It appears the school took out a second mortgage against its Cedar City building on 5/30/07. This was likely used to buy its 520-acre parcel in Monticello, which was acquired between January and June 2007.
Here's what we can surmise so far on this Monticello land. The school paid about $1 million cash, took on another $1 million in debt, and mortgaged its Cedar building for another $125,000, for a total of $2.18 million--all to buy raw land at the top of the market that may now be worth less than $1 million.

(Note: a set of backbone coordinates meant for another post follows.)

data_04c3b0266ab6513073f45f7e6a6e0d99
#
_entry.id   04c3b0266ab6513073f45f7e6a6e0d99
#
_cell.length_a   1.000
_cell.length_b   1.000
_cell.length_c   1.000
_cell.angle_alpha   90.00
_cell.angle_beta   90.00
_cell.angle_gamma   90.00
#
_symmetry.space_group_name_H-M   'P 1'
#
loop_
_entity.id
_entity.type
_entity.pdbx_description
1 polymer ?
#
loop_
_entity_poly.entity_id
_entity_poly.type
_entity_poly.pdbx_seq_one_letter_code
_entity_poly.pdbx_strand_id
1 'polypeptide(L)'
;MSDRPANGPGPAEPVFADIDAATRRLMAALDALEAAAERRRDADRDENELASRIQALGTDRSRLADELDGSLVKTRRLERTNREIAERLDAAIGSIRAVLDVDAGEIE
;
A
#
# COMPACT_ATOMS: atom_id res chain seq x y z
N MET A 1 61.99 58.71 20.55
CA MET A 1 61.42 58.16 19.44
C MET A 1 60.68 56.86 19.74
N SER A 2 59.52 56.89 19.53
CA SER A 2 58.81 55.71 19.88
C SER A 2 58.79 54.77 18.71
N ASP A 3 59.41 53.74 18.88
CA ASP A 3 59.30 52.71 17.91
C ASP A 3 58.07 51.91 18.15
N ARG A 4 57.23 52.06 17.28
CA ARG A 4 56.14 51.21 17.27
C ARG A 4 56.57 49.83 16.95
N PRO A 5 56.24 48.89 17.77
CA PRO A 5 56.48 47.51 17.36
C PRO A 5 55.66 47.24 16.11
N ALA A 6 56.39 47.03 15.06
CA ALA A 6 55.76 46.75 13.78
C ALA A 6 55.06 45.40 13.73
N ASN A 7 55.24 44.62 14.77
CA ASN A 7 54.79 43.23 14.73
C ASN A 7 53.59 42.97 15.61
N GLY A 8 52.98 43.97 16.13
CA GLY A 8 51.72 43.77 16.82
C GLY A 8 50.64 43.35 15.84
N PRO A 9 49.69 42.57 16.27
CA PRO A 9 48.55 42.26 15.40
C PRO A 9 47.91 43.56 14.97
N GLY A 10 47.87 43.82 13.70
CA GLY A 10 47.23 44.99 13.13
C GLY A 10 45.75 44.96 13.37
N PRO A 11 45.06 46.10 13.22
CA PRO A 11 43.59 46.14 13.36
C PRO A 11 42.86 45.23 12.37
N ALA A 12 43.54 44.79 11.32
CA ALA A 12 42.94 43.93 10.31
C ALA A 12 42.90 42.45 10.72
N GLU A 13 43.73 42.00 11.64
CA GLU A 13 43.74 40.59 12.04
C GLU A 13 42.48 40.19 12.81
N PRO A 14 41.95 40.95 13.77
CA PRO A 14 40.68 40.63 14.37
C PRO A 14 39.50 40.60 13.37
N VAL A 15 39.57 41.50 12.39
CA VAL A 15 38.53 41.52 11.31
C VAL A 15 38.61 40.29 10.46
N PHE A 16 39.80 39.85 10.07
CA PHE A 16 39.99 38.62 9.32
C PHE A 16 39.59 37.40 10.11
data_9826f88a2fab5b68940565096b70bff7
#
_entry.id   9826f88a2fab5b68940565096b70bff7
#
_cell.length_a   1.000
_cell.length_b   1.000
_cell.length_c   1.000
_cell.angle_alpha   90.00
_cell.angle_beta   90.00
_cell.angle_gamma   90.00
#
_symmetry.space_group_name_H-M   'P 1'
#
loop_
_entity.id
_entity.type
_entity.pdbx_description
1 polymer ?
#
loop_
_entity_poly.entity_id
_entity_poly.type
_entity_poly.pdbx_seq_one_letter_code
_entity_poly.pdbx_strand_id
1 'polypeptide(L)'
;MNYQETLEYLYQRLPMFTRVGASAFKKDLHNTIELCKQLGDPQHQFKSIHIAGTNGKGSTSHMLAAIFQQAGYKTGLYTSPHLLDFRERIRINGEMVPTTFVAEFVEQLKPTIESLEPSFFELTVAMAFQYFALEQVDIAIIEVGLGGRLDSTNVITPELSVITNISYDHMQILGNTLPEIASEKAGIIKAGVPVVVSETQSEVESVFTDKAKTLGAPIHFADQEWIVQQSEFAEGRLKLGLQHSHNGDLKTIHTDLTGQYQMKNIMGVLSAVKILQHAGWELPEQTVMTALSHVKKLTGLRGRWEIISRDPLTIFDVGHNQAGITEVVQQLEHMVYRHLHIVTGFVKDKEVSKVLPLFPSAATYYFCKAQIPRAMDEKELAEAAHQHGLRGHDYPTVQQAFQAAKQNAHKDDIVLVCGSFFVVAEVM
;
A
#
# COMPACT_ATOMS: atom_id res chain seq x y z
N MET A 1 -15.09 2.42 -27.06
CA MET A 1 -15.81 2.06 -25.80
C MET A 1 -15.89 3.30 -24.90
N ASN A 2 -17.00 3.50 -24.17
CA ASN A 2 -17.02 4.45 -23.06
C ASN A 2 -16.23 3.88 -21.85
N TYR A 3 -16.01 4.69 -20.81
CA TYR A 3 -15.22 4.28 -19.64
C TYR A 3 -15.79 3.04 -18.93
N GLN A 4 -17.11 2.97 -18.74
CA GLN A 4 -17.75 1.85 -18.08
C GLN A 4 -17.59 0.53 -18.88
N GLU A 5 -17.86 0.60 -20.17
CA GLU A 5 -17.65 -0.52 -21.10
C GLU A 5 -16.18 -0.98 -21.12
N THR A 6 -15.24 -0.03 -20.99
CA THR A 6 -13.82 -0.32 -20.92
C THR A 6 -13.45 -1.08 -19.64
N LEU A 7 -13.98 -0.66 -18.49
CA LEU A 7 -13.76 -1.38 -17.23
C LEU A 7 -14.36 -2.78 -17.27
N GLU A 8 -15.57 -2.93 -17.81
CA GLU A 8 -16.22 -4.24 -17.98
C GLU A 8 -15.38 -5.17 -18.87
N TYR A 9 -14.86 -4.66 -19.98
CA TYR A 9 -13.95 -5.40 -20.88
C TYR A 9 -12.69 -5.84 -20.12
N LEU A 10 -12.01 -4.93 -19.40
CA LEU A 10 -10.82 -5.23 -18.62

How the school expects to develop this land is beyond me. One of the biggest questions marks involves water rights.
I have done an exhaustive search of area water rights, and the school/foundation appears to own none. They own the land, but no water. In Utah, water rights are bought and sold in a way similar to real estate. Water is a requirement for development, especially in a rural area like Monticello.
Buying the Monticello land outright, with not only $1 million cash but over $1 million in debt, appears to have been a major financial blunder for the institution.